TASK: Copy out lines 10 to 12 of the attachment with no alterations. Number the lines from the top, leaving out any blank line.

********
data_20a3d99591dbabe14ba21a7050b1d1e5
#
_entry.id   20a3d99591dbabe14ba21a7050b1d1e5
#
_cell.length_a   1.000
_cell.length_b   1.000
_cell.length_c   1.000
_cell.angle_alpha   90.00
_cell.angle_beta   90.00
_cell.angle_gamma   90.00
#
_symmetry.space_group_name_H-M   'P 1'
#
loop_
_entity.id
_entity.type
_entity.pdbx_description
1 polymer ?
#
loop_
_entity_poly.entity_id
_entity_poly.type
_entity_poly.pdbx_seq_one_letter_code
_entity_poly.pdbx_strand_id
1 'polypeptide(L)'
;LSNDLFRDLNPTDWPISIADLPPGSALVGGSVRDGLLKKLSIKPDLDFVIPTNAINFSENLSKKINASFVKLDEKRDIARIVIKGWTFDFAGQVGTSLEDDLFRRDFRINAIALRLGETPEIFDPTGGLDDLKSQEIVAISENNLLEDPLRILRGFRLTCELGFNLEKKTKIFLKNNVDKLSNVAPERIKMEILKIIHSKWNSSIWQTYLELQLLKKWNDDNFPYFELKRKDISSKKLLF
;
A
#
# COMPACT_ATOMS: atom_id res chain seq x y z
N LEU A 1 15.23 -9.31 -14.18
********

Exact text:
_cell.angle_gamma   90.00
#
_symmetry.space_group_name_H-M   'P 1'